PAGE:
Evaluation of the critical body burden concept based on inorganic and organic mercury toxicity to rainbow trout (Oncorhynchus mykiss)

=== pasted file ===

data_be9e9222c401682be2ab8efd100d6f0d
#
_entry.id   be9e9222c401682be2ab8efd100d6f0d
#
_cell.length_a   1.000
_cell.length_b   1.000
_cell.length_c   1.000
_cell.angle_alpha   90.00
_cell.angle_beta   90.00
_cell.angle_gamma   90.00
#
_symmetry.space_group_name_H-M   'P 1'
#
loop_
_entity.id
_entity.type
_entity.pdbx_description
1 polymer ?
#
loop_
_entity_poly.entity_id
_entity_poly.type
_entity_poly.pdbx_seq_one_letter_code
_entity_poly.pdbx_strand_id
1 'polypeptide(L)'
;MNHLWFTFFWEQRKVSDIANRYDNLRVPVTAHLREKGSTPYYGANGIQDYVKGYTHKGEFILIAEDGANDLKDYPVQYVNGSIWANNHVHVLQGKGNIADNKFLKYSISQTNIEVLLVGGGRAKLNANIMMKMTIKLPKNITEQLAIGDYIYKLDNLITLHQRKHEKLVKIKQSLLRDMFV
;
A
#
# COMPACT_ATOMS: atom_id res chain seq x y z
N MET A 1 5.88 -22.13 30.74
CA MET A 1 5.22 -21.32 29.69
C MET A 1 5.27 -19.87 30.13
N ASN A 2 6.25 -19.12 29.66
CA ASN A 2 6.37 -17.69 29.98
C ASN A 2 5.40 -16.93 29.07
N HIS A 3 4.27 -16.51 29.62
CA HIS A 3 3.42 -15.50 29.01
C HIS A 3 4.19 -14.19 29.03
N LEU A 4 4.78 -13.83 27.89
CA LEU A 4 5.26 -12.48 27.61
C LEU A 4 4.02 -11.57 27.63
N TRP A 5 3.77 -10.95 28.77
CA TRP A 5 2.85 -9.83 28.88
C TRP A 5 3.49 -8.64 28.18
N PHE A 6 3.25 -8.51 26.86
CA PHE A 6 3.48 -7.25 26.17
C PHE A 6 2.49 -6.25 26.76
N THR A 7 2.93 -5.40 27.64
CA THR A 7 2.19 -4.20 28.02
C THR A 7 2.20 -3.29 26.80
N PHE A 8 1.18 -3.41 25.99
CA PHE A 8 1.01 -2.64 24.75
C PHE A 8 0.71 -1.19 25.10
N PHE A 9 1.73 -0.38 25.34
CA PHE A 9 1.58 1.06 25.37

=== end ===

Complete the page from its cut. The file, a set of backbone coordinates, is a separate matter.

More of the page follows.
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Subadult rainbow trout (Oncorhynchus mykiss) were exposed to four waterborne concentrations each of 64–426 μg/L mercuric chloride (HgCl2) and 4–34 μg/L methylmercury chloride (CH3HgCl) until death to evaluate the critical body burden concept. Mean days to death for fish exposed to the highest and lowest concentrations of HgCl2 were 1 and 58 d, and 2 and >100 d for fish exposed to CH3HgCl. Time to death was an important factor that influenced Hg tissue concentration, and was most evident among fish that died within a few days of exposure. Critical body burdens for Hg could be difficult to establish at the tissue level because no threshold concentrations were clearly indicated among the liver, kidney, spleen, brain, muscle, and gill that were monitored in this study. A critical burden for Hg was derived on a whole body basis for Hg in its organic form. An evaluation of this and other studies suggests whole body concentrations of 10–20 mg/kg Hg could be lethal to fish. Extrapolation from other studies indicate whole body concentrations of 1–5 mg/kg Hg could have chronic effects on fish and possibly other aquatic organisms. This concept could be used to assess the toxicological significance of chemical concentrations that are monitored in feral aquatic organisms. This tissue-based approach appears to have some advantages over current assessment protocols that focus on waterborne concentrations.
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